Charles tells Berthe, his little daughter, that her maman is away on a trip. Berthe eventually forgets all about her mother. She is quite a happy child. Her cheerfulness is difficult for Charles, but he loves Berthe dearly.
As if the debt Emma accrued with Monsieur Lheureux were not enough by itself, Charles is forced to pay for piano lessons Emma never took and for mysterious letters whose purpose he cannot fathom. As more and more bills appear, Charles tries to collect medical payments from several of his patients—but he discovers that Emma already did this. Eventually, he simply borrows more money to pay the debts. He sells most of his possessions and sinks into poverty.
As Charles loses everything, Monsieur Homais enters a better time in his life. As he climbs the social ladder, he avoids anyone who might get in his way. His friendship with Charles wanes because he feels that Charles is descending to a lower status. He even encourages his children to avoid playing with little Berthe.
For a long while, Charles holds dear everything that reminds him of Emma. He cultivates an interest in the fashions she liked, and he keeps as many of her possessions as he can. His daughter looks much like her mother, and he cherishes her for it—although he is sad to see her looking unhealthy and wearing ragged clothes.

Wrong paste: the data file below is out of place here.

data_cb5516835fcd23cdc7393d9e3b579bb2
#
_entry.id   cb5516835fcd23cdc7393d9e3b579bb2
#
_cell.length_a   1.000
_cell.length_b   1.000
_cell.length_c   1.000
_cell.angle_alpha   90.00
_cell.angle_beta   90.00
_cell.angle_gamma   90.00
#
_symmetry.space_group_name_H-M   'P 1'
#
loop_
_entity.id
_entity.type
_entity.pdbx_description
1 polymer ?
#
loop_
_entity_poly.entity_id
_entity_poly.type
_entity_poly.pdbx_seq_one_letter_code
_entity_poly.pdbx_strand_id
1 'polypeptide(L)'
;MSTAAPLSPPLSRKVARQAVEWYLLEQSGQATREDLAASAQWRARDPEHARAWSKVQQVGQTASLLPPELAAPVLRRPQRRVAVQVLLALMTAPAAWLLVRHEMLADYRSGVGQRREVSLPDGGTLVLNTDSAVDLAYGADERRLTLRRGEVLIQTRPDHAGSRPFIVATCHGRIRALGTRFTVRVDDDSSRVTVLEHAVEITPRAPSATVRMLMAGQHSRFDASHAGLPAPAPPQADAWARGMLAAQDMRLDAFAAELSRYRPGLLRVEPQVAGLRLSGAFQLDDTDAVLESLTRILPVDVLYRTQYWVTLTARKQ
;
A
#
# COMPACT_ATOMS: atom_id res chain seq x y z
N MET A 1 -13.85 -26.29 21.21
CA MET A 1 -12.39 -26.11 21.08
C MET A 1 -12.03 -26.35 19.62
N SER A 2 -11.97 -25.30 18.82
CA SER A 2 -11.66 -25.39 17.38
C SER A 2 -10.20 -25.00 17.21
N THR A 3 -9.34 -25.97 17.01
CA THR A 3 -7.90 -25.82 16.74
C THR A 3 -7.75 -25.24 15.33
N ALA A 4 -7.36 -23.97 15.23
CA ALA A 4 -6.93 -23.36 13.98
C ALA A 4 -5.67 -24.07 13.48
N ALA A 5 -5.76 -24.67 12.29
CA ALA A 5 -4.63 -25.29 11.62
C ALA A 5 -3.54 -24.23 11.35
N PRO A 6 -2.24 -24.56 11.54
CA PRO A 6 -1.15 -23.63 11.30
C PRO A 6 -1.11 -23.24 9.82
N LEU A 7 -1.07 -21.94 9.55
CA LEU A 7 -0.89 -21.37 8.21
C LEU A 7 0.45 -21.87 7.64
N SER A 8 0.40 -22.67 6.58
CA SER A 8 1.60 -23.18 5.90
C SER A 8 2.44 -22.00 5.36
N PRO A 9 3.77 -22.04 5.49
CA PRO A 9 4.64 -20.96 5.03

Shortly after Emma’s death, Charles finds Rodolphe’s parting letter to her. At first he convinces himself that the relationship was a platonic one. However, months later, he finds the rest of Emma’s correspondence—and he is forced to face the fact that Emma committed adultery with two different men.
One day, Charles meets Rodolphe in the street, and the two men sit down to drink a beer together. Rodolphe is chagrined when he learns that Charles knows about the affair. Privately, Charles realizes that he never could have been the kind of man his wife loved. “I don’t hold it against you,” he says to Rodolphe. After this conversation, he goes home, sits in the garden, and dies. His daughter is sent to live first with his mother and then with a poor aunt who makes her work for a living.
The final paragraph of Madame Bovary focuses not on Emma or Charles Bovary, but on Monsieur Homais, whose life provides a contrast to the Bovarys' downfall. After Charles's death, Monsieur Homais gains social importance and even wins a social distinction called the cross of the Legion of Honor.